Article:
10 December 2020 Community news

SpaceX's Starship test flight explodes during vertical landing manoeuvre

In this image taken from a video posted by SpaceX, the company's Starship becomes engulfed in flames and ruptures upon touching down after a test flight, Wednesday, 9 Dec, 2020, in a remote area of Texas. Image: SpaceX via AP
In this image taken from a video posted by SpaceX, the company's Starship becomes engulfed in flames and ruptures upon touching down after a test flight, Wednesday, 9 Dec, 2020, in a remote area of Texas. Image: SpaceX via AP

A Wednesday test flight of SpaceX's prototype SN8 rocket ended disastrously when a momentary engine malfunction caused the rocket to plummet into the ground and explode.

It was the highest and most elaborate flight yet for the rocketship that Elon Musk says could carry people to Mars in as little as six years.

"This suborbital flight is designed to test a number of objectives, from how the vehicle's three Raptor engines perform to the overall aerodynamic entry capabilities of the vehicle (including its body flaps) to how the vehicle manages propellant transition. SN8 will also attempt to perform a landing flip maneuver, which would be a first for a vehicle of this size," SpaceX said in statement on its website prior to the test.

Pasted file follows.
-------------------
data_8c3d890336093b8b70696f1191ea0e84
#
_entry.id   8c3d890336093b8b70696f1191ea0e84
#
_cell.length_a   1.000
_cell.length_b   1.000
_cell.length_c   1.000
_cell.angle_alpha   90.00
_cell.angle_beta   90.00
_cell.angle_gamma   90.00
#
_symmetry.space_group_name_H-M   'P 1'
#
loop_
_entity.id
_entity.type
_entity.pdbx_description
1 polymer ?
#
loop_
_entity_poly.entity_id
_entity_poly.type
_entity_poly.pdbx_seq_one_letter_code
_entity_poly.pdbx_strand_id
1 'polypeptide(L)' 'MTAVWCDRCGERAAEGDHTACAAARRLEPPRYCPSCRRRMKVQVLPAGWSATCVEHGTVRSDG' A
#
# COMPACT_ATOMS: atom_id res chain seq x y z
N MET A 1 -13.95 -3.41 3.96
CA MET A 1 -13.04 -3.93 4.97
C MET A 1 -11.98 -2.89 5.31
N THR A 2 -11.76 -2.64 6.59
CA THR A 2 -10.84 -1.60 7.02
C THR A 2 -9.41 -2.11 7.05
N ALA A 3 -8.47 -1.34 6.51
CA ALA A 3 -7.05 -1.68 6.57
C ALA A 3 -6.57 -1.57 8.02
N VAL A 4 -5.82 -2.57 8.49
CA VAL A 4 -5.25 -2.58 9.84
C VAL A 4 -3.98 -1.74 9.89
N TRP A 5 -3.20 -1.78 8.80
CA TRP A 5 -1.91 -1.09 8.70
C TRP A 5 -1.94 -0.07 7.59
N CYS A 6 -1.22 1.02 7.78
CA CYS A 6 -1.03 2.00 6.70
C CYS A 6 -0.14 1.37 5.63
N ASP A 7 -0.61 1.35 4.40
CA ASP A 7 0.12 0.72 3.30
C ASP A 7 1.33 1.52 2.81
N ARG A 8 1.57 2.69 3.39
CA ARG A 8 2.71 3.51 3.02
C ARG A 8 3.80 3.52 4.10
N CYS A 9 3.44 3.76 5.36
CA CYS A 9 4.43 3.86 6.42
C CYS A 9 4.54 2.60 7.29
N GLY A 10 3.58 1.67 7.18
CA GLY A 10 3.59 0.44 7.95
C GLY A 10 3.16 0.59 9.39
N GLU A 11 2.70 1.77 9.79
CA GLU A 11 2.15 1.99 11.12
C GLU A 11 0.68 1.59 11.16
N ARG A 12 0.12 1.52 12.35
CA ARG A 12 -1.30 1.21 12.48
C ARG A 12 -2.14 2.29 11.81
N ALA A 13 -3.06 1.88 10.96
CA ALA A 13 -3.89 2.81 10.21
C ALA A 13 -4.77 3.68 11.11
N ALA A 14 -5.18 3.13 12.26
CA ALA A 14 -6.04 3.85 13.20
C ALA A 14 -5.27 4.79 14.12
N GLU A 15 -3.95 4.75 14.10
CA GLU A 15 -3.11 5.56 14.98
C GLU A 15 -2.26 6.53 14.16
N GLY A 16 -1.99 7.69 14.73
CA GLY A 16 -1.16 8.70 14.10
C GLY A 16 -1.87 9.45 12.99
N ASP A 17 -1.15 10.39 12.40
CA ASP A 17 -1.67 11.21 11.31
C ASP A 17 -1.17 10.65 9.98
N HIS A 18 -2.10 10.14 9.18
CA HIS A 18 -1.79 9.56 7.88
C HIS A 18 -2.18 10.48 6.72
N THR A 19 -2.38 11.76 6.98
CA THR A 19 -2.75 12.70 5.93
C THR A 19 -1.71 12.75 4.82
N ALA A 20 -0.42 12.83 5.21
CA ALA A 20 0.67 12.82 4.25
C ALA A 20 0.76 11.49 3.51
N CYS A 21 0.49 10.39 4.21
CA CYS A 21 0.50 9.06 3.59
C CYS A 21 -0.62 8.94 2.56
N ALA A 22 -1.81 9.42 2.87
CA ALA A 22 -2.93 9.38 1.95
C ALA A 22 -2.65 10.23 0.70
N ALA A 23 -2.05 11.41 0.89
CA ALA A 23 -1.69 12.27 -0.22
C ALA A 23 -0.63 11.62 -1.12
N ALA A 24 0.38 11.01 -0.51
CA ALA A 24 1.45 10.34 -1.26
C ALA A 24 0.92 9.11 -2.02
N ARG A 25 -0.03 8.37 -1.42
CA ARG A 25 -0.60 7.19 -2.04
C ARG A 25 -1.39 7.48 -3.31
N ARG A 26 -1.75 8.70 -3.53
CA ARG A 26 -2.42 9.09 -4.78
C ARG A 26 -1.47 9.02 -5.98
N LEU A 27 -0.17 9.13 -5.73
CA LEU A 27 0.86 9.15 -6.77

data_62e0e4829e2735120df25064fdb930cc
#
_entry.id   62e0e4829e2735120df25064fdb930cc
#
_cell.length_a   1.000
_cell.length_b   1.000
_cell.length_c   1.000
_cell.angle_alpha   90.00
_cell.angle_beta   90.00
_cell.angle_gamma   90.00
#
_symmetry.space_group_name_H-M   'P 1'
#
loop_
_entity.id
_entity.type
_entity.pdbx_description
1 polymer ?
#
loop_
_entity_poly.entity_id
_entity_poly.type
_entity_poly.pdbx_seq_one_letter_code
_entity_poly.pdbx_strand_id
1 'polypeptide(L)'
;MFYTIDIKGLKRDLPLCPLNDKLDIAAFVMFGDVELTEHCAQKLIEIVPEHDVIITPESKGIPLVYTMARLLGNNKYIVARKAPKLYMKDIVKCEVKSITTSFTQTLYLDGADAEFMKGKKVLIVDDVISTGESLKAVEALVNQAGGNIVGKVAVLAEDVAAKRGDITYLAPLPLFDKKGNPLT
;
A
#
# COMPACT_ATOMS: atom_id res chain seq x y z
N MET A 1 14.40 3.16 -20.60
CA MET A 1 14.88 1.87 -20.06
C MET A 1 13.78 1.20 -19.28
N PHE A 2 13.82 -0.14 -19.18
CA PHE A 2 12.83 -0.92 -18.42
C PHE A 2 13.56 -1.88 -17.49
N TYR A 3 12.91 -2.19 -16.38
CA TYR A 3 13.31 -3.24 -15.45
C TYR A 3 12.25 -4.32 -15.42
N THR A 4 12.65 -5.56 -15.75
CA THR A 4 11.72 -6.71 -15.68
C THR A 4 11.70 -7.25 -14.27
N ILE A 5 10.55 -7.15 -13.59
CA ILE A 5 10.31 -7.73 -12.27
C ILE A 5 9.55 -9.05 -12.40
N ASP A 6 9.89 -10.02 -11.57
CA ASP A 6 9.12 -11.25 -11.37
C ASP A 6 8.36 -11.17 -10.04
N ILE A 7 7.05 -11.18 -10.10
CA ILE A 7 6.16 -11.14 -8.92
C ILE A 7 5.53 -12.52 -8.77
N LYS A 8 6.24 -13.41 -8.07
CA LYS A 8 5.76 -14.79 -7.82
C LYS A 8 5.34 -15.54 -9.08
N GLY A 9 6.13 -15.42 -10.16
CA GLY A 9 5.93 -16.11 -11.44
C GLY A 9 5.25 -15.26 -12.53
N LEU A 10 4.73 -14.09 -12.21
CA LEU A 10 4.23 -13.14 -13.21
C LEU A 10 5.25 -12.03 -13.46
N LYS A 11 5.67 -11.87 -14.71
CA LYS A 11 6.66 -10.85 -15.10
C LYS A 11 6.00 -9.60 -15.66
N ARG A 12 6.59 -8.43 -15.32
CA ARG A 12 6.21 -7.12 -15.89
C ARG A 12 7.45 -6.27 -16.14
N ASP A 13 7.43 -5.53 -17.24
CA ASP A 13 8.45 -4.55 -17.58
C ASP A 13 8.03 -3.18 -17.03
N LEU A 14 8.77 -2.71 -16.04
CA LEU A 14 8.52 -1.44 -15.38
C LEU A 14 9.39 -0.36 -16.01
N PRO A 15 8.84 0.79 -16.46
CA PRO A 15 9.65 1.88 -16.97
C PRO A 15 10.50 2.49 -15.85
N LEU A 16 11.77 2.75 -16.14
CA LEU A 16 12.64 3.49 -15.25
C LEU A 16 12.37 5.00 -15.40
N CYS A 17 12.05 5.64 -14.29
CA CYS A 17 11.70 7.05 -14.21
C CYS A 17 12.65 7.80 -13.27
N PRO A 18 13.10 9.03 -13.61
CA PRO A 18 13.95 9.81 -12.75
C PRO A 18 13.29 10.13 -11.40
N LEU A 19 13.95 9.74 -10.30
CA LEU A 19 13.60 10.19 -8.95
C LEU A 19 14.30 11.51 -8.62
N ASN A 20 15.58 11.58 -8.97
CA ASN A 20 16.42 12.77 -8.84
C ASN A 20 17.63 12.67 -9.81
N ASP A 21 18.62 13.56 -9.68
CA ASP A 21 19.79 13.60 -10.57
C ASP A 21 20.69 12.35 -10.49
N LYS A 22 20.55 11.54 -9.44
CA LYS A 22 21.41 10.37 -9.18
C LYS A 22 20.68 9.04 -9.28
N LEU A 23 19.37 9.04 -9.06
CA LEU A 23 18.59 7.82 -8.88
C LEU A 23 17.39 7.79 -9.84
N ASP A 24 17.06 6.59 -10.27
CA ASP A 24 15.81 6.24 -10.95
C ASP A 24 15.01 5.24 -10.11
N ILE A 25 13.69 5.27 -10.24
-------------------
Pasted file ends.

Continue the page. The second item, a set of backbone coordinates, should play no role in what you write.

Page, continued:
This latest prototype—the first one equipped with a nose cone, body flaps and three engines—was shooting for an altitude of up to eight miles (12.5 kilometers). That's almost 100 times higher than previous hops and skimming the stratosphere.

Earlier this year, SN5 and SN6 prototypes of the Starship rocket carried out short 500-foot test flights, but Wednesday's test was intended to reach 41,000 feet in altitude.

However, it was also intended to rotate and land upright, in the same position it as it took off. While it rotated, the rocket engine seemed to momentarily be interrupted, causing the rocket to come down much less gently than intended, and it slammed into the ground, exploding in a huge fireball.

For what it's worth, SpaceX founder Elon Musk didn't put much faith in the test, either.

"Lot of things need to go right, so maybe 1/3 chance" of success, Musk tweeted last month in response to a question about the test. "But that's why we have SN 9 and SN10" rockets, he added.

Musk seemed positive after Wednesday's crash, too.

"Successful ascent, switchover to header tanks and precise flap control to landing point!" he tweeted shortly after the explosion. "Fuel header tank pressure was low during landing burn, causing touchdown velocity to be high and RUD, but we got all the data we needed! Congrats SpaceX team hell yeah!!"

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